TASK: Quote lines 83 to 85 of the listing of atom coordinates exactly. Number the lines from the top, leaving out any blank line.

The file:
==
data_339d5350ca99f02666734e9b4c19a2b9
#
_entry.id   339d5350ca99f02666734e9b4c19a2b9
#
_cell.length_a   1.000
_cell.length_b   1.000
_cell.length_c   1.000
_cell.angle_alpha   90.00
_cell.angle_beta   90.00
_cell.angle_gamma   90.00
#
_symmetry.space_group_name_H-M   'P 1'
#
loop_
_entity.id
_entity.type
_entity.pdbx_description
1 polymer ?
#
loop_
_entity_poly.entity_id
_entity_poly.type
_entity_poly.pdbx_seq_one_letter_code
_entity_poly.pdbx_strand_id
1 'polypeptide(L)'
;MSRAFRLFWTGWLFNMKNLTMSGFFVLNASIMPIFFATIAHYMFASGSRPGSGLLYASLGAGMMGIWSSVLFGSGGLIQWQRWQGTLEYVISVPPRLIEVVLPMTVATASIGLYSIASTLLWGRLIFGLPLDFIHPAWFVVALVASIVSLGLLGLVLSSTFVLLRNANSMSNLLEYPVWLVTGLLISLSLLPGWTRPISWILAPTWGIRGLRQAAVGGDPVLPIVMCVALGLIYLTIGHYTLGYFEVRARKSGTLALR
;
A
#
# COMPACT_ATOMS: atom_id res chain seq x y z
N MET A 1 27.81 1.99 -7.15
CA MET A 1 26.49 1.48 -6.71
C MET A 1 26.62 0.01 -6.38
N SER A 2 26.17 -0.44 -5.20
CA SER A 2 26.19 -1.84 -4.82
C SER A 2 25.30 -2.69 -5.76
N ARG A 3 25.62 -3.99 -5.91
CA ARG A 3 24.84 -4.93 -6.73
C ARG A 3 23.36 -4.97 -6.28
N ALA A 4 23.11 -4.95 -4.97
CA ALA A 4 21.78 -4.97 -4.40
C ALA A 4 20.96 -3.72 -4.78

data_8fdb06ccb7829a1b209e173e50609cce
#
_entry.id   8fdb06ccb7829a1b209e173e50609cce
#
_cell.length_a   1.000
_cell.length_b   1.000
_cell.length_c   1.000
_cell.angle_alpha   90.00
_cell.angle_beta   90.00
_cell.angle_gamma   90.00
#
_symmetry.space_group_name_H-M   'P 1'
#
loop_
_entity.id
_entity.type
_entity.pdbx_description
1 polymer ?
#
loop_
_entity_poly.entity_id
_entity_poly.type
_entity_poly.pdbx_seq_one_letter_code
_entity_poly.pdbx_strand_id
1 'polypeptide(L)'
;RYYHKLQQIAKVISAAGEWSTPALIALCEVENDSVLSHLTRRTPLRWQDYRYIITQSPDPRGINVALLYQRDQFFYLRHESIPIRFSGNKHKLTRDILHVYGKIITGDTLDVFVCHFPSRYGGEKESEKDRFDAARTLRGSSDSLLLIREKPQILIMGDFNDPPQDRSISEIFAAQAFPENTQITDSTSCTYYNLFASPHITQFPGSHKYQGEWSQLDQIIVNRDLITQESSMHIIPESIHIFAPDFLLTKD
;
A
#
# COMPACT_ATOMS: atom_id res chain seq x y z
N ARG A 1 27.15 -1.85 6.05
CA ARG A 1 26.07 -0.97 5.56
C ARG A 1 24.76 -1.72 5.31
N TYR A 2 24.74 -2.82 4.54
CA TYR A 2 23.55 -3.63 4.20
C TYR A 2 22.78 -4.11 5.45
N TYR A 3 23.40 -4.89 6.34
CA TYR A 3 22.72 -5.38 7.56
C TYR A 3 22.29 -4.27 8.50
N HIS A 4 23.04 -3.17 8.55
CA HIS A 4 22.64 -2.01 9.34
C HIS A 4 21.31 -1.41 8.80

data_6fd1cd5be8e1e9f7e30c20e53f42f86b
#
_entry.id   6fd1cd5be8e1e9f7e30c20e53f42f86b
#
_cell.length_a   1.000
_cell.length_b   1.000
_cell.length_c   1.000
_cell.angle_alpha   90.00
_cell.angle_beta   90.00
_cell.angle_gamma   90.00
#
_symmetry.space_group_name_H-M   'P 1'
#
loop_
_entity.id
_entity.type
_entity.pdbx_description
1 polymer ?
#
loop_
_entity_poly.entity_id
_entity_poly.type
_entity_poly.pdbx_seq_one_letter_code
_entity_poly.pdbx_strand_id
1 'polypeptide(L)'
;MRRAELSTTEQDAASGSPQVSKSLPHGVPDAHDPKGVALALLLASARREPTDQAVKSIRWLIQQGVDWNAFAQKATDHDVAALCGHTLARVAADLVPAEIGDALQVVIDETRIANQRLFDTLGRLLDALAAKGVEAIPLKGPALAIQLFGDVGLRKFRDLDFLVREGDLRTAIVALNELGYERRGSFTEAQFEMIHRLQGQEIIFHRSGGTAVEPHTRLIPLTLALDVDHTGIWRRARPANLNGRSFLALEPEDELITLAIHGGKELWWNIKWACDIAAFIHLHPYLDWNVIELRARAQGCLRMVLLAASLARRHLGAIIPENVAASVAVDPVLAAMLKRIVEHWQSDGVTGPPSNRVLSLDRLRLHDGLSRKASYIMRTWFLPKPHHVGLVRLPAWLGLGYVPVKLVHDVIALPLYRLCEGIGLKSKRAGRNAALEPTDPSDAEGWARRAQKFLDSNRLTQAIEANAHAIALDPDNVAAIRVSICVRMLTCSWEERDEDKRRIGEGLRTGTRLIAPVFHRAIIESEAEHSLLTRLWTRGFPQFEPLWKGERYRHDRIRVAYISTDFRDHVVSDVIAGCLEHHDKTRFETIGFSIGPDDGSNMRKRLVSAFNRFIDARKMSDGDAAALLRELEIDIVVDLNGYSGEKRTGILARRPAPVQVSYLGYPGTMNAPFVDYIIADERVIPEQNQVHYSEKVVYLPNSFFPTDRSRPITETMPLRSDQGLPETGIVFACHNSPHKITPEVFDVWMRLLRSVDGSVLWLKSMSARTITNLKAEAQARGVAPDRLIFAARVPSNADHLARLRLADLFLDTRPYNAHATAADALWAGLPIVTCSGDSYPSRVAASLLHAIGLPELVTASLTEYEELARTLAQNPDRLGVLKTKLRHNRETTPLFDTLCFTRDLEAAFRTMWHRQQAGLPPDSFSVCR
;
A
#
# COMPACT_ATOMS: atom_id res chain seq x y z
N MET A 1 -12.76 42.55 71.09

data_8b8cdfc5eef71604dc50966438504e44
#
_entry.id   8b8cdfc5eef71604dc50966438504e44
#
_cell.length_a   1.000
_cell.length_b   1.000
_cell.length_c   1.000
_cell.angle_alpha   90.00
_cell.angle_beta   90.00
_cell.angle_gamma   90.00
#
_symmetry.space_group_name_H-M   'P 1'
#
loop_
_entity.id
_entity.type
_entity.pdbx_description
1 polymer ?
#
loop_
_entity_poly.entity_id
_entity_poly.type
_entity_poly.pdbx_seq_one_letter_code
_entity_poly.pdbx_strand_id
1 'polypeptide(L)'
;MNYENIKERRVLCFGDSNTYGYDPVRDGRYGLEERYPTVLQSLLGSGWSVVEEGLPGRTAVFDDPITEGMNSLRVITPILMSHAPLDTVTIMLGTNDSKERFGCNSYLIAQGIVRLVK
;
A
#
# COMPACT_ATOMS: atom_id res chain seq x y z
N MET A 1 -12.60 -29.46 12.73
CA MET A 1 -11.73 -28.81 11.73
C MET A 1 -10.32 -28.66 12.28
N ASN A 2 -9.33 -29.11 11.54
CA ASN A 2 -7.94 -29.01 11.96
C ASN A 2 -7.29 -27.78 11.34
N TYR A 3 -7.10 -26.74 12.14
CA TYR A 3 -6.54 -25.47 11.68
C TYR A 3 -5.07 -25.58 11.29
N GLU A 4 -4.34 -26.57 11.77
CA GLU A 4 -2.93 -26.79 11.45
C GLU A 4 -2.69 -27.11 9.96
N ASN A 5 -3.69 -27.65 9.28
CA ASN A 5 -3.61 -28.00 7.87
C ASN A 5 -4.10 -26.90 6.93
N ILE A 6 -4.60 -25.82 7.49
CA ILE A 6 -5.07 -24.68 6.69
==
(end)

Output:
CA HIS A 4 22.64 -2.01 9.34
C HIS A 4 21.31 -1.41 8.80

data_6fd1cd5be8e1e9f7e30c20e53f42f86b